Thermocapillary actuation by optimized resistor pattern: bubbles and droplets displacing, switching and trapping
Laboratoire Microfluidique MEMS et nanostructures - B. Selva, V. Miralles, I. Cantat, M. C Jullien
Lab. Chip - 10(14) :1835-40 - DOI:10.1039/c001900c - 2010
We report a novel method for bubble or droplet displacement, capture and switching within a bifurcation channel for applications in digital microfluidics based on the Marangoni effect, i.e. the appearance of thermocapillary tangential interface stresses stemming from local surface tension variations. The specificity of the reported actuation is that heating is provided by an optimized resistor pattern (B. Selva, J. Marchalot and M.-C. Jullien, An optimized resistor pattern for temperature gradient control in microfluidics, J. Micromech. Microeng., 2009, 19, 065002) leading to a constant temperature gradient along a microfluidic cavity. In this context, bubbles or droplets to be actuated entail a surface force originating from the thermal Marangoni effect. This actuator has been characterized (B. Selva, I. Cantat, and M.-C. Jullien, Migration of a bubble towards a higher surface tension under the effect of thermocapillary stress, preprint, 2009) and it was found that the bubble/droplet (called further element) is driven toward a high surface tension region, i.e. toward cold region, and the element velocity increases while decreasing the cavity thickness. Taking advantage of these properties three applications are presented: (1) element displacement, (2) element switching, detailed in a given range of working, in which elements are redirected towards a specific evacuation, (3) a system able to trap, and consequently stop on demand, the elements on an alveolus structure while the continuous phase is still flowing. The strength of this method lies in its simplicity: single layer system, in situ heating leading to a high level of integration, low power consumption (P < 0.4 W), low applied voltage (about 10 V), and finally this system is able to manipulate elements within a flow velocity up to 1 cm s(-1).
Force fluctuations assist nanopore unzipping of DNA
Laboratoire Nanobiophysiques - V Viasnoff, N Chiaruttini, J Muzard, and U Bockelmann
Journal of Physics : Condensed Matter - 22(45) :454122 - DOI:10.1088/0953-8984/22/45/454122 - 2010
We experimentally study the statistical distributions and the voltage dependence of the unzipping time of 45 base-pair-long double-stranded DNA through a nanopore. We then propose a quantitative theoretical description considering the nanopore unzipping process as a random walk of the opening fork through the DNA sequence energy landscape biased by a time-fluctuating force. To achieve quantitative agreement fluctuations need to be correlated over the millisecond range and have an amplitude of order kBT/bp. Significantly slower or faster fluctuations are not appropriate, suggesting that the unzipping process is efficiently enhanced by noise in the kHz range. We further show that the unzipping time of short 15 base-pair hairpins does not always increase with the global stability of the double helix and we theoretically study the role of DNA elasticity on the conversion of the electrical bias into a mechanical unzipping force.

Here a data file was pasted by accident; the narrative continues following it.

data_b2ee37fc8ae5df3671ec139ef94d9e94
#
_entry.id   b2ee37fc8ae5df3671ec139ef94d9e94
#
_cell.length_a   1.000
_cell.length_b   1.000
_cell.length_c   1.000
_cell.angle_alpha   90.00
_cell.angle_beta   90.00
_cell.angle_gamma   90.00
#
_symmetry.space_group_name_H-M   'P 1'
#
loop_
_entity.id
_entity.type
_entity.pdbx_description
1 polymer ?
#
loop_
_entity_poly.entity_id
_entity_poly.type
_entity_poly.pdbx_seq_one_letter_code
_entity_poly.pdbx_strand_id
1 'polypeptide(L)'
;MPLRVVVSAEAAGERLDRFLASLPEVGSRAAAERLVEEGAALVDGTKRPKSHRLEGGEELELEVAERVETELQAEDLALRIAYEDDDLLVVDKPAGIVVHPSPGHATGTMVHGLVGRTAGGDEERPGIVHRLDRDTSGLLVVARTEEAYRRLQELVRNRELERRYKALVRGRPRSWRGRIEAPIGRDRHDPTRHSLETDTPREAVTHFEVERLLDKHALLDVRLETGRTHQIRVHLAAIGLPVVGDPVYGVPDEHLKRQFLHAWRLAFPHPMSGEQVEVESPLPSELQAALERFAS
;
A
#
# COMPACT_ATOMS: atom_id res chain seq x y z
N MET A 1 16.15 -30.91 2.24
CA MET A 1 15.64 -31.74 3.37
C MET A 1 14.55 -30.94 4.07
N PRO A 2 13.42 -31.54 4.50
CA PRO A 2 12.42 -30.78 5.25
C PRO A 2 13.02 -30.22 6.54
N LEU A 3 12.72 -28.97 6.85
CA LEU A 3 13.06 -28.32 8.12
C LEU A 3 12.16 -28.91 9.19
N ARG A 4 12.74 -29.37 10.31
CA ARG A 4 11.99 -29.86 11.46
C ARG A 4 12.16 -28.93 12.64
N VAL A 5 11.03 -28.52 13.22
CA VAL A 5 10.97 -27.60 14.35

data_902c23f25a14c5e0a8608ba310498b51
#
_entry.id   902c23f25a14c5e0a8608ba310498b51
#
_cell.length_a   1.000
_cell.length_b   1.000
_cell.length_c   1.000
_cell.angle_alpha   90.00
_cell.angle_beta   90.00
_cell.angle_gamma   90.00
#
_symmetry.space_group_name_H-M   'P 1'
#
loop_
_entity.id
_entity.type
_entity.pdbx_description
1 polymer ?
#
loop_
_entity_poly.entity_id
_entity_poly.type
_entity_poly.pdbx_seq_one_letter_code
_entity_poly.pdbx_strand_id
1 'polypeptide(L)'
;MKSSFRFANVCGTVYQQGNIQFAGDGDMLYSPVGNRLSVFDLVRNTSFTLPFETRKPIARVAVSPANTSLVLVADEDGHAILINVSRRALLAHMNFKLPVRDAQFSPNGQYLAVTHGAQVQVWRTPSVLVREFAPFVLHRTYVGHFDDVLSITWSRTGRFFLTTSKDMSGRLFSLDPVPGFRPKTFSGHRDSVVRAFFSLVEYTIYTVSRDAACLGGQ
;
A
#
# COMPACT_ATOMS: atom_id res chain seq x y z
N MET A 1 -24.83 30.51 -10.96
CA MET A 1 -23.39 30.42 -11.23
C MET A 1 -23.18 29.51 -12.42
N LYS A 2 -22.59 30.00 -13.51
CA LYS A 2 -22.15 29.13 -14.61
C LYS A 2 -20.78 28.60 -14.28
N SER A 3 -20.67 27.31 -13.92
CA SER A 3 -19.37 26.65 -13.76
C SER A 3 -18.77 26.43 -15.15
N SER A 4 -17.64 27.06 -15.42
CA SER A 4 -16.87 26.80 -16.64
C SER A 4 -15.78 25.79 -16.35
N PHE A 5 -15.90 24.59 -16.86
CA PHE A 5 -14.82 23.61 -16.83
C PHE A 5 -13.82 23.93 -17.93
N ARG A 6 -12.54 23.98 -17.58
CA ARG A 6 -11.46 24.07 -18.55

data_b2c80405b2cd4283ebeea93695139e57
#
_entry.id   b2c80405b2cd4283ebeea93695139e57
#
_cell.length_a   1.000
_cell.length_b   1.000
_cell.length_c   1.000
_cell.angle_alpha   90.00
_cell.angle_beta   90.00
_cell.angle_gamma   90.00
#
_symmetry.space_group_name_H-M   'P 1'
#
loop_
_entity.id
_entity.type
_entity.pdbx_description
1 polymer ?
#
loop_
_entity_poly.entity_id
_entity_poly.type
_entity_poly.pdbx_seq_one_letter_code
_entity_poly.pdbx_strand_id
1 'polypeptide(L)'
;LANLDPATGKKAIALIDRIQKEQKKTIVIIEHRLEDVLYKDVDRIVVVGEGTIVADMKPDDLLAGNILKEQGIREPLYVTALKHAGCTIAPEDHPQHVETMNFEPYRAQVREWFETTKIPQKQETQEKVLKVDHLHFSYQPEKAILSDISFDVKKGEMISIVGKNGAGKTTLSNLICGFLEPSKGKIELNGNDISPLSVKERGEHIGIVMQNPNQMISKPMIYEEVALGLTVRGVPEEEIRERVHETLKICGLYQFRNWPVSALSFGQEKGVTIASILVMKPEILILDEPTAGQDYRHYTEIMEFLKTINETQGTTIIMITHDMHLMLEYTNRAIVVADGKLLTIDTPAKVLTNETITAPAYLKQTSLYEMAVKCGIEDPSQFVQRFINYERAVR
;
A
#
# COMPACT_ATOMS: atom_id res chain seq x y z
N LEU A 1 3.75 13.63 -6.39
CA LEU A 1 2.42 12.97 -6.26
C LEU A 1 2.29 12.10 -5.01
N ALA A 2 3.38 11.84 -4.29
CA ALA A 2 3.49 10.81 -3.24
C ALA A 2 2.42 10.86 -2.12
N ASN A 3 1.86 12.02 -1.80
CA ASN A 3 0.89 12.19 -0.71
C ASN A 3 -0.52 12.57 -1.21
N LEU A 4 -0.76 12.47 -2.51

DNA translocation and unzipping through a nanopore : some geometrical effects
Laboratoire Nanobiophysiques - J. Muzard, M. Martinho, J. Mathe, U. Bockelmann, and V. Viasnoff
Biophys. J. - 98(10) :2170–8 - DOI:10.1016/j.bpj.2010.01.041. - 2010
This article explores the role of some geometrical factors on the electrophoretically driven translocations of macromolecules through nanopores. In the case of asymmetric pores, we show how the entry requirements and the direction of translocation can modify the information content of the blocked ionic current as well as the transduction of the electrophoretic drive into a mechanical force. To address these effects we studied the translocation of single-stranded DNA through an asymmetric alpha-hemolysin pore. Depending on the direction of the translocation, we measure the capacity of the pore to discriminate between both DNA orientations. By unzipping DNA hairpins from both sides of the pores we show that the presence of single strand or double strand in the pore can be discriminated based on ionic current levels. We also show that the transduction of the electrophoretic drive into a denaturing mechanical force depends on the local geometry of the pore entrance. Eventually we discuss the application of this work to the measurement of energy barriers for DNA unzipping as well as for protein binding and unfolding.

391 publications.